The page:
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Metallothionein induction is not involved in cadmium accumulation in the duodenum of mice and rats fed diets containing high-cadmium rice or sunflower kernels and a marginal supply of zinc, iron, and calcium. [Erratum: 2005 Apr., v. 135, no. 4, p. 966.]
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Rats fed diets with cadmium (Cd) concentrations similar to that found in human diets, and nutritionally marginal with respect to iron (Fe), zinc (Zn), and calcium (Ca) retained 10 times more Cd in the duodenum than rats fed adequate mineral diets. In the current study, 2 experiments were performed to determine the role of intestinal metallothionein (MT) in the accumulation of duodenal Cd, and to determine whether endogenous rice grain Cd is as available as Cd exogenously incorporated into the grain. In Expt. 1, wild-type and MT-null mice were fed 40% rice diets containing marginal or adequate amounts of Fe, Zn, and Ca, and 240 [micro]g Cd/kg. Duodenal Cd was 10 times higher in both wild-type and MT-null mice regardless of their mineral status. In Expt. 2, one group of rats was fed 40% rice diets in which Cd was incorporated into the rice during growth and maturation, and another group was fed 40% rice diets in which Cd was incorporated into the rice during cooking. Each group also was fed either marginal or adequate amounts of Zn, Fe, and Ca. After 5 wk, rats were given a single meal labeled with ¹⁰⁹Cd, and the amount of label retained after 7 d was determined by whole-body counting. Rats with marginal mineral status retained 10 times more ¹⁰⁹Cd than those with adequate status; however, there was no difference between rats fed endogenous or exogenous Cd rice. Although duodenal Cd concentration was 8 times higher in the marginally fed rats, MT concentration was unchanged. These 2 experiments indicate that MT induction is not involved in duodenal Cd accumulation in animals with marginal dietary status of Fe, Zn, and Ca. In addition, they support the hypothesis that marginal deficiencies of Fe, Zn, and Ca, commonly found in certain human populations subsisting on rice-based diets, play an important role in increasing the risk of dietary Cd exposure.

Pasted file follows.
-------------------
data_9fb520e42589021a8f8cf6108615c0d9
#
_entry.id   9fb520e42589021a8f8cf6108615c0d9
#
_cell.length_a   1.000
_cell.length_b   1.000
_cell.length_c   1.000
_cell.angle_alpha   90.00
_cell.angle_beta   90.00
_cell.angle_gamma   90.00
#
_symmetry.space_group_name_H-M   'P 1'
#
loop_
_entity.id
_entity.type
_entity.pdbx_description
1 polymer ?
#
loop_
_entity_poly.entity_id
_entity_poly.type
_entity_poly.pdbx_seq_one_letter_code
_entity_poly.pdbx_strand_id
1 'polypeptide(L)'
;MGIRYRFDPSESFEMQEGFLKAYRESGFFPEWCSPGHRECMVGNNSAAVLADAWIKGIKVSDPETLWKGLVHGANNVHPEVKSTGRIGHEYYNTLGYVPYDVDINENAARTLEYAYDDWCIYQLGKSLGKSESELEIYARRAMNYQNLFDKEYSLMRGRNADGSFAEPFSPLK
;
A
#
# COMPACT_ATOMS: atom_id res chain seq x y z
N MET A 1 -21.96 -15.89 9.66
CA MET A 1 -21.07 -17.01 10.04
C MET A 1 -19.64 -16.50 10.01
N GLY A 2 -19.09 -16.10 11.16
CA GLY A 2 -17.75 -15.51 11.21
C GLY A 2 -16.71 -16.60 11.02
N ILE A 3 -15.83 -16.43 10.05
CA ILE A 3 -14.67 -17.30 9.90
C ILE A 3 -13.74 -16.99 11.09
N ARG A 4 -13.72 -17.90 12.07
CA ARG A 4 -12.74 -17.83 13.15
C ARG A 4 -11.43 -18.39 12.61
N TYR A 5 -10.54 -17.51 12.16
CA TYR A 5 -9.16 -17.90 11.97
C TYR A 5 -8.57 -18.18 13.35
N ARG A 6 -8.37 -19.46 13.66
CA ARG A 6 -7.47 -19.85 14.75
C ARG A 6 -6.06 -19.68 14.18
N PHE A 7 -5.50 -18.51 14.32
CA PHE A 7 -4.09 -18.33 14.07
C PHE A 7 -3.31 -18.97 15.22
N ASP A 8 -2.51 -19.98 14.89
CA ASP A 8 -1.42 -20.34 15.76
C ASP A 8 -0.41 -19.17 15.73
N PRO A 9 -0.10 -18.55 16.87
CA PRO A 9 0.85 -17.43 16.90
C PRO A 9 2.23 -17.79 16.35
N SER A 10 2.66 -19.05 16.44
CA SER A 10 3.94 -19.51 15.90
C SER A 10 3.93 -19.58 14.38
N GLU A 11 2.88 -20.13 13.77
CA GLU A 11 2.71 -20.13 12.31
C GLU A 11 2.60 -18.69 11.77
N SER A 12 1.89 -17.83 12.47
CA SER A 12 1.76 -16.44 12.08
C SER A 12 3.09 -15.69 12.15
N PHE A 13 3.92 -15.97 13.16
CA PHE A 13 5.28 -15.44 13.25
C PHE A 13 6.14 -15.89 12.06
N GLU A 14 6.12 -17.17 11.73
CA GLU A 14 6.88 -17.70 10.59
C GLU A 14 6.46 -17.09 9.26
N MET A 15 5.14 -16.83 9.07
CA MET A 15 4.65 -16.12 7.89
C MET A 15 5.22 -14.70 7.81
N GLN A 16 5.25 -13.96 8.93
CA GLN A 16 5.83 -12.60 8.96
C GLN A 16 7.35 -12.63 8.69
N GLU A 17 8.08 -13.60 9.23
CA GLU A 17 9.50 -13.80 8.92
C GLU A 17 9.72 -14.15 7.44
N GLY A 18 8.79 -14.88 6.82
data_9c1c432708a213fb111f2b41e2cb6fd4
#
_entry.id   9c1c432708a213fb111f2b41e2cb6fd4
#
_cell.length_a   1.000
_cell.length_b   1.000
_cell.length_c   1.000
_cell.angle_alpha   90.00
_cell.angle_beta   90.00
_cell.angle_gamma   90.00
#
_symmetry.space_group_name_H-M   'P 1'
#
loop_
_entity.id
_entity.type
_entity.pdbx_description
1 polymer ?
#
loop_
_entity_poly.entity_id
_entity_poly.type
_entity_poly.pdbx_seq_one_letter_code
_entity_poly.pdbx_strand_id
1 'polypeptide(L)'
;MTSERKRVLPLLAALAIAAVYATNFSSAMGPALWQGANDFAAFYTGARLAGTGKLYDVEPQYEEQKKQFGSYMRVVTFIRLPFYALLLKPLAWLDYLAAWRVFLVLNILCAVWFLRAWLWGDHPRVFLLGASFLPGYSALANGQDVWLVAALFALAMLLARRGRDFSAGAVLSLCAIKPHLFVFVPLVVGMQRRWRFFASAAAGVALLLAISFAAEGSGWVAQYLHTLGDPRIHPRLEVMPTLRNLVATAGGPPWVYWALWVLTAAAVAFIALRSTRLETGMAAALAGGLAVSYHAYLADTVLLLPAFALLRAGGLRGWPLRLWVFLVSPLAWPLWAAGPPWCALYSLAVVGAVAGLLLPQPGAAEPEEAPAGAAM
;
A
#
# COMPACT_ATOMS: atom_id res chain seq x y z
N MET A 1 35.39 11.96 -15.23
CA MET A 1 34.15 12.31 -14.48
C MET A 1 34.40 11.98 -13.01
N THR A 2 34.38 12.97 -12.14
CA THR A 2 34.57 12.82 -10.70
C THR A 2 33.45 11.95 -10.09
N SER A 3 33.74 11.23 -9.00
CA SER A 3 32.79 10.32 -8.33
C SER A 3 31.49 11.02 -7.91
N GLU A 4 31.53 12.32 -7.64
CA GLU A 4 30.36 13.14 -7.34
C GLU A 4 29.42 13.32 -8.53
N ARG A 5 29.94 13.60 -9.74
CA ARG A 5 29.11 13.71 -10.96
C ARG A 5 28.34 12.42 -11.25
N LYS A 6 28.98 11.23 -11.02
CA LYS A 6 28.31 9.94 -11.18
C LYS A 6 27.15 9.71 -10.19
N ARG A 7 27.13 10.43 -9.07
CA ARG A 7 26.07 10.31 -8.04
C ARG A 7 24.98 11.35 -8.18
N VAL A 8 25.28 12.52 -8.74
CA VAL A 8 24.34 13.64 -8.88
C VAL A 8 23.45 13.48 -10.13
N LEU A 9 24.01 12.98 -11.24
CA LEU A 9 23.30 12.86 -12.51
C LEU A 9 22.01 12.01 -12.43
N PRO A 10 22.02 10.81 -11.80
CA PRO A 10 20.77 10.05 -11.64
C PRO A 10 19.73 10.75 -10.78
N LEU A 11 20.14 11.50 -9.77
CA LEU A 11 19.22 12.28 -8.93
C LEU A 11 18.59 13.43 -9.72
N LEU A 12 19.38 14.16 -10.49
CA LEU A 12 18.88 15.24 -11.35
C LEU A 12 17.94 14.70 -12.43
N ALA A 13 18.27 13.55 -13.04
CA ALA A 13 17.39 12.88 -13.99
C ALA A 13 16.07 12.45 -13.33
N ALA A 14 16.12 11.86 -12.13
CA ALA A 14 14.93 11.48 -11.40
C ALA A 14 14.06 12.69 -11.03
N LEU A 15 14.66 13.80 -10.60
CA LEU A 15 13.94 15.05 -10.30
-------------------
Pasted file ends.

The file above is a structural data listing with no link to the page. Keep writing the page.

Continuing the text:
Journal of nutrition 2005 Jan., v. 135, no. 1
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